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The Missile Defense Agency Office of the Chief Engineer is stepping up to make face masks more comfortable for healthcare providers and essential workers across the nation.

As commercial resources for face masks and the tools to make them run thin during the global pandemic, employees skilled in additive manufacturing are also joining other volunteers to use their talents and personal means to quicken the production of masks to those who use them most.

“This is one of many community efforts where volunteers have rolled up their sleeves to fill a need in our community using additive manufacturing,” David McNeill, chief engineer, said. “Their service speaks to the caliber and character of the MDA team, and we know they are not alone. Many MDA civilians and contractors are stepping up and giving their time to help with similar work right now.”

Many handmade face masks have elastic bands that loop around the ears and sometimes pull the ears forward. The elastic can irritate skin and cause sores, and the bands are tight and constrictive after hours of wear. The solution: Attach the elastic bands to a plastic extender that is worn on the back of the head. Without touching the ears, the extender holds the mask in place and relieves the pressure and constriction of the elastic bands.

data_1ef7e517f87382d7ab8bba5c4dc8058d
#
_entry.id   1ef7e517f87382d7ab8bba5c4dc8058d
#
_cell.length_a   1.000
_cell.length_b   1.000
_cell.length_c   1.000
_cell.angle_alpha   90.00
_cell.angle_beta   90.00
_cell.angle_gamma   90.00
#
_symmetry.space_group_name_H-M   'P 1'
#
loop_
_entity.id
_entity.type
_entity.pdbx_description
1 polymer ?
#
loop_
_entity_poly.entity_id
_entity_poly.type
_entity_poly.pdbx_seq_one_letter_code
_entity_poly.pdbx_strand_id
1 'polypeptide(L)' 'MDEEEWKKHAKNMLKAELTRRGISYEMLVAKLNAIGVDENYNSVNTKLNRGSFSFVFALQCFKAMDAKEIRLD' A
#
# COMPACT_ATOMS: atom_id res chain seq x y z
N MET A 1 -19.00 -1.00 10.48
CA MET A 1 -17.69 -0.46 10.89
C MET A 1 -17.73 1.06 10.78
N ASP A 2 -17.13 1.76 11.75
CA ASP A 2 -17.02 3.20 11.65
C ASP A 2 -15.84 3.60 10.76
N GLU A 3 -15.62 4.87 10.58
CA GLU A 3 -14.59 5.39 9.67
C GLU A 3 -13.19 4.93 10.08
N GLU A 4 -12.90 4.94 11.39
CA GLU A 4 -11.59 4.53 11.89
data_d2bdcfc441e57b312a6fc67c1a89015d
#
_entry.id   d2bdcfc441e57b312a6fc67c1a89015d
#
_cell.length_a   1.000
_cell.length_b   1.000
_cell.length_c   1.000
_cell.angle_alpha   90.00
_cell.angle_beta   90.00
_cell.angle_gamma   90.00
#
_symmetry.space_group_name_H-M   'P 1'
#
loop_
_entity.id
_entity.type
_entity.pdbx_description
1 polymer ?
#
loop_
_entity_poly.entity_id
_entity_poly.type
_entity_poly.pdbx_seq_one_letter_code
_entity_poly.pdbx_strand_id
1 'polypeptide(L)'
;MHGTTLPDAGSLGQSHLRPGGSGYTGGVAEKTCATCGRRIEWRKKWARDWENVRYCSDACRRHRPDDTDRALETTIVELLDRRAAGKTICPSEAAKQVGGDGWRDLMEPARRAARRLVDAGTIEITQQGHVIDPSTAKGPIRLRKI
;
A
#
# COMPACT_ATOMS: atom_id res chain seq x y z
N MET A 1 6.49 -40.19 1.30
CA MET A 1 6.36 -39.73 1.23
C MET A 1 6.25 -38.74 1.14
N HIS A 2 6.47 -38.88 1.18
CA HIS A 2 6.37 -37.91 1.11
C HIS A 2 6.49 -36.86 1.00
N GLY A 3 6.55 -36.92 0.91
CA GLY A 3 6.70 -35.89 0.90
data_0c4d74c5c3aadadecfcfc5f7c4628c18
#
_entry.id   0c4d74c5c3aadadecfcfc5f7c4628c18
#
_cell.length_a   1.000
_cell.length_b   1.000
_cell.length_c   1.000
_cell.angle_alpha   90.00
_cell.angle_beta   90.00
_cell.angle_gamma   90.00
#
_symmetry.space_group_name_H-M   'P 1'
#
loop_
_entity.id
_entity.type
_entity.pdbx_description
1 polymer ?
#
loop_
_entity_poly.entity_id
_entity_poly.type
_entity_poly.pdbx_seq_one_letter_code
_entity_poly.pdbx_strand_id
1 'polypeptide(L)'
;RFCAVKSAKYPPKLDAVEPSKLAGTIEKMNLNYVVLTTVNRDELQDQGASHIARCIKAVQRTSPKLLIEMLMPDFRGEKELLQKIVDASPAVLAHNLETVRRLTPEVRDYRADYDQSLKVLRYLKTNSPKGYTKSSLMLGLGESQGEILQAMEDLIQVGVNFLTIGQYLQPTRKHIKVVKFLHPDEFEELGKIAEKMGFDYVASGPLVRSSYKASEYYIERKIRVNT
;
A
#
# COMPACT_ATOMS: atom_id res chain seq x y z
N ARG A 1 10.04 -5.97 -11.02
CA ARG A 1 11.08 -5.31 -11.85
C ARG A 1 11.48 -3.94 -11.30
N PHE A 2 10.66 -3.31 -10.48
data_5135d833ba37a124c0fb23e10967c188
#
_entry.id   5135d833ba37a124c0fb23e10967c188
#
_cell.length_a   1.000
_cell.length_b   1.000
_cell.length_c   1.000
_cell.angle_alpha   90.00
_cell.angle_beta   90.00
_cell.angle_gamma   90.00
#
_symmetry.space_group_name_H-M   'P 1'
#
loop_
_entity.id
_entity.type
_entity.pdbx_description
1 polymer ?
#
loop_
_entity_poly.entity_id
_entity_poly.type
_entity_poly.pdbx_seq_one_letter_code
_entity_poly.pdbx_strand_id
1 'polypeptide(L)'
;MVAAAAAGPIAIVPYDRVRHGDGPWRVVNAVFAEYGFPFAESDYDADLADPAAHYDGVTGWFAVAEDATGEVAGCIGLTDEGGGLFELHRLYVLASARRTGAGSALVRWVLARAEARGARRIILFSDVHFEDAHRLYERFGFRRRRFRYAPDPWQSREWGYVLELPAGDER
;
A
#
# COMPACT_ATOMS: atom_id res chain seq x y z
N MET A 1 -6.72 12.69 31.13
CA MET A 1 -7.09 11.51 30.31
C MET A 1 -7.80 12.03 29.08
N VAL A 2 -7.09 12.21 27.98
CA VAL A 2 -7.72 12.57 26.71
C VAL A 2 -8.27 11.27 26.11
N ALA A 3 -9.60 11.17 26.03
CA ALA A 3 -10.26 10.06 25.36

America Makes, a Department of Defense manufacturing institute, developed a print file that would quickly produce the extenders using additive manufacturing, or 3D printing. Some MDA contractors and civilians heard about the effort and offered to print extenders on their home printers on their personal time.

“The effort spread by word of mouth among MDA employees and their communities,” Barry Birdsong, director of manufacturing technology, said. “Anyone who wanted to participate could.”

Students from FIRST Tech Challenge teams, North Alabama high schools, and Auburn University also jumped into action and ran their 3D printers around the clock in an effort to meet the need.

In less than a month, volunteers worked privately to print about 2,500 extenders, providing the bands to hospitals, healthcare providers, sheriffs’ offices, juvenile care facilities and pharmacies in Tennessee, Florida, California and Alabama. So far the groups have been able to provide the bands to everyone who has requested them.

The volunteers heard of additional needs to improve the process to make masks worn by healthcare professionals. Cloth straps are more comfortable than elastic straps, and pleated masks are more flexible. However, sewing cloth straps takes longer than attaching elastic, and sewists can easily burn their fingers when ironing folds into fabric.

To make the sewing process easier, faster, and safer, many of the same volunteers began printing bias tape makers and pleat makers using downloadable print files from Thingiverse, an open source community that shares 3D designs. Altogether they have printed 64 bias tape makers and 36 pleat makers so far.

“There’s no limit to what we can do when we get creative and use our manufacturing know-how to help others,” Melissa Burnett, director of engineering integration, said. “Seeing additive manufacturing help thousands of Americans and improve their daily lives, that’s when you realize why advanced technologies matter.”

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